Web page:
From: University of California-Irvine
Posted: Thursday, September 7, 2000
Contact: Tom Vasich, (949) 824-6455, firstname.lastname@example.org
Students Also Participating in First Long-Duration Experiment for International Space Station
Irvine, Calif. -- Led by UC Irvine molecular biologist Alexander McPherson, a new National Aeronautics and Space Administration (NASA) project to grow protein crystals on the International Space Station takes off tomorrow when the Space Shuttle Atlantis travels to the unique orbiting laboratory.
In addition, as part of a NASA pilot education program, middle and high school students from Alabama, California, Florida and Tennessee gave NASA a helping hand.
Working in university research labs with McPherson and other scientists from NASA's Microgravity Research Program at the Marshall Space Flight Center in Alabama, the students prepared about 150 of 500 biological samples engineered to produce protein crystals in the low-gravity environment of space. Many of the participating students from the Southeastern states will have the added thrill of watching the Shuttle launch.
"Having students participate in the first Space Station experiment is a great way to teach them biochemistry and show them how our first permanent outpost in space can be used for research," said McPherson, a UCI professor of molecular biology and biochemistry.
McPherson has been a leader of NASA-sponsored crystallization projects since 1984 and received NASA's Exceptional Scientific Achievement Medal in 1999. He has published numerous journal articles describing crystals grown on the Space Shuttle and the Russian space station Mir. Recently, McPherson received NASA contracts totaling $14 million to build two new protein crystal growth systems for use on the Space Station.
Just before Friday morning's Shuttle launch at the Kennedy Space Center, scientists will place the samples in a crystal growth system called an enhanced gaseous nitrogen dewar -- a vacuum-jacketed container, similar to a large thermos bottle, with an absorbent inner liner saturated with liquid nitrogen. The dewar will be placed in the Space Station where crystals will slowly form for several weeks. When the Shuttle returns to the Station in October, the dewar will be brought back to Earth where scientists will retrieve and analyze the crystals to determine the structure of biological molecules.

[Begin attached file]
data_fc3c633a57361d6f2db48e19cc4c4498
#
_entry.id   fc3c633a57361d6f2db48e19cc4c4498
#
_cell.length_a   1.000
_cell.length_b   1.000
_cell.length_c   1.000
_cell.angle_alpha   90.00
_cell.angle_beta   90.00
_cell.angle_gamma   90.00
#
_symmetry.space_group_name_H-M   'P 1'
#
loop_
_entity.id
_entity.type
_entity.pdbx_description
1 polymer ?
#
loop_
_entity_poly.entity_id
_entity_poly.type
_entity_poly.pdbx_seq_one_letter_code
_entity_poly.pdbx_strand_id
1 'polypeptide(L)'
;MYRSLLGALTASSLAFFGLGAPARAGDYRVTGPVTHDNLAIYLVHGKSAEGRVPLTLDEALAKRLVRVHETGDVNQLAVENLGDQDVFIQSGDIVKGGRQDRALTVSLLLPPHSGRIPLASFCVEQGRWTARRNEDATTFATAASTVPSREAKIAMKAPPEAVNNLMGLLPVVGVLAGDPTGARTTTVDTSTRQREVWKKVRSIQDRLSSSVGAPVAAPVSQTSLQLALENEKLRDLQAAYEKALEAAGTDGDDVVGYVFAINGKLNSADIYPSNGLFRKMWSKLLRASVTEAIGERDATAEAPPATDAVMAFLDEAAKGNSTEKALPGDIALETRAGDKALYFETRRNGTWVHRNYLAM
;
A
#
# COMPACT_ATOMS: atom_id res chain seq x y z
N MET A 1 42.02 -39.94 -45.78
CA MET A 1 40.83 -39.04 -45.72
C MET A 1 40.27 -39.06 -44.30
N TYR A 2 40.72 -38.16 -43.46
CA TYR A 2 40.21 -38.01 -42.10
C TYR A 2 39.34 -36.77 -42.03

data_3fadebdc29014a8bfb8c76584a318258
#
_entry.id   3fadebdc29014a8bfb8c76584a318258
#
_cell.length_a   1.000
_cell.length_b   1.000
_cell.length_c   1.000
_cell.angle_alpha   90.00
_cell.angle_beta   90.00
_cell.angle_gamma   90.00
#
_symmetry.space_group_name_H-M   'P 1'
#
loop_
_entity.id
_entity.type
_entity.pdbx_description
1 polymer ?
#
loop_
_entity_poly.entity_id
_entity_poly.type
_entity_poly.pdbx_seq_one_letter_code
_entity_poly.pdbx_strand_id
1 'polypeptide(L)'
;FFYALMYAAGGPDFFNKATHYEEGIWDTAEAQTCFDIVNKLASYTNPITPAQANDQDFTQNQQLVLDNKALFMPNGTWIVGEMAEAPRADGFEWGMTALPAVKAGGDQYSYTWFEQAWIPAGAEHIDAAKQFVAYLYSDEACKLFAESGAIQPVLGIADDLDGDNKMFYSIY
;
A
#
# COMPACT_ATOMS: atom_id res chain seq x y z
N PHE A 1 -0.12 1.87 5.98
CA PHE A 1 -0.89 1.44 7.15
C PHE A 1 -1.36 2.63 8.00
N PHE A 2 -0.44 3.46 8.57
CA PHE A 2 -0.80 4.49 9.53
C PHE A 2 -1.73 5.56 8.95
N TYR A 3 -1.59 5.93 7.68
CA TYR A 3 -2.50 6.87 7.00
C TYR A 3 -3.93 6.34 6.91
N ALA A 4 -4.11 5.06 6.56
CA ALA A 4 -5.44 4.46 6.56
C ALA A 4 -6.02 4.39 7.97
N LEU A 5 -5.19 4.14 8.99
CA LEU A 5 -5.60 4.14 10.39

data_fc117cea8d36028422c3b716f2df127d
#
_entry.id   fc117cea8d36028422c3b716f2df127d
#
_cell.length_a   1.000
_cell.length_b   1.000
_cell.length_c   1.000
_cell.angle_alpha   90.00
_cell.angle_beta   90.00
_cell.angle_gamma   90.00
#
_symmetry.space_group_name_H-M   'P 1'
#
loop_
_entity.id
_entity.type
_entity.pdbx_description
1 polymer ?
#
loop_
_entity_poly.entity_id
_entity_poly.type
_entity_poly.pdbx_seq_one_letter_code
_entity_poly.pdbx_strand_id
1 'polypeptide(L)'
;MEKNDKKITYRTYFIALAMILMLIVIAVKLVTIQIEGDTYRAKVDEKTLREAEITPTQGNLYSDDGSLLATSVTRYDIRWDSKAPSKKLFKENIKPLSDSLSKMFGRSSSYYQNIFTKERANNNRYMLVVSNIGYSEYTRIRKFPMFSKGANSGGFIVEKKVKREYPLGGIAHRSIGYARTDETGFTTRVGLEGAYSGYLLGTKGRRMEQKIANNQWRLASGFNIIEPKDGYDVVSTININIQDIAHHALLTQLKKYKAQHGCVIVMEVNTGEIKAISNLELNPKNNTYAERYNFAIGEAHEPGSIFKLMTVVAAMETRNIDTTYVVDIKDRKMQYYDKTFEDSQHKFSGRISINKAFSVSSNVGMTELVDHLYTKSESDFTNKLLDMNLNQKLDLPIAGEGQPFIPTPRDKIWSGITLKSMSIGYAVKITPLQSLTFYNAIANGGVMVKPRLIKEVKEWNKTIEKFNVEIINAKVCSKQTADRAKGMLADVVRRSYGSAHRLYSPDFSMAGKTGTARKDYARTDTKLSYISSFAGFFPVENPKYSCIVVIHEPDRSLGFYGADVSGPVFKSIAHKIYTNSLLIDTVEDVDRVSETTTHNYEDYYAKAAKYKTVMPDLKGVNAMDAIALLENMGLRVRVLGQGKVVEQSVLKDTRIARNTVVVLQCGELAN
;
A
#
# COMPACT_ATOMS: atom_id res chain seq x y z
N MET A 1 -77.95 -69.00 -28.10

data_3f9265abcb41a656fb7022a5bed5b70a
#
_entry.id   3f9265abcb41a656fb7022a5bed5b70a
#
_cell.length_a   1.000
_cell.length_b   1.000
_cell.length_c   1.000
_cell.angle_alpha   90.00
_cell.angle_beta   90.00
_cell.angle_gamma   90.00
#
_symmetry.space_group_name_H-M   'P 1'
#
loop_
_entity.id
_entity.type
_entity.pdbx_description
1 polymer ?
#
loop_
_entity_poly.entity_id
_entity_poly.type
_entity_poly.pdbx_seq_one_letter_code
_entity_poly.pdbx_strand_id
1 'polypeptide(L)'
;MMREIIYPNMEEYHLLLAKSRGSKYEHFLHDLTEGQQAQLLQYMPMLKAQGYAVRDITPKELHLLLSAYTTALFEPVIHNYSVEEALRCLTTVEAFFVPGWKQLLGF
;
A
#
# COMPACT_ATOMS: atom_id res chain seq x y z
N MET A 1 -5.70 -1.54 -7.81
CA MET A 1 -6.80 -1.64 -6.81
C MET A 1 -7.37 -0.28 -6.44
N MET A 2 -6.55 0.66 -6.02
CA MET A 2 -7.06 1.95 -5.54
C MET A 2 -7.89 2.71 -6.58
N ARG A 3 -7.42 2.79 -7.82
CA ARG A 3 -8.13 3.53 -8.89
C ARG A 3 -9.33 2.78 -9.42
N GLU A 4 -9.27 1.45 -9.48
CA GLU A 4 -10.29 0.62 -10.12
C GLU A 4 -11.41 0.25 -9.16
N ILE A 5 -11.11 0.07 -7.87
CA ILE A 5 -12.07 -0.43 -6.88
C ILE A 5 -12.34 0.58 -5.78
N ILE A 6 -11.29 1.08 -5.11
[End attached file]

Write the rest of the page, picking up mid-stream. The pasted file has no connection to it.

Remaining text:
The process of protein crystallization is an important first step in understanding the structures of these chemical compounds found in all living cells. Information gathered from protein crystals ultimately can be used to design new drugs to treat conditions such as cancer and immune system disorders and to develop agricultural products such as nutritionally enhanced foods.
"Growth and analysis of protein crystals have become lynchpins of biotechnology and modern molecular biology," McPherson said. "Understanding the physical principles of the process and harnessing its potential will be an important focus of research on the International Space Station. Ultimately, what we learn about growing crystals in microgravity will improve the applications of that process in laboratories on Earth."
Protein crystals can be grown on Earth, but gravity introduces defects as they develop. However, in the low-gravity atmosphere of space, scientists can grow larger, higher-quality crystals that can produce more exact images of the proteins.
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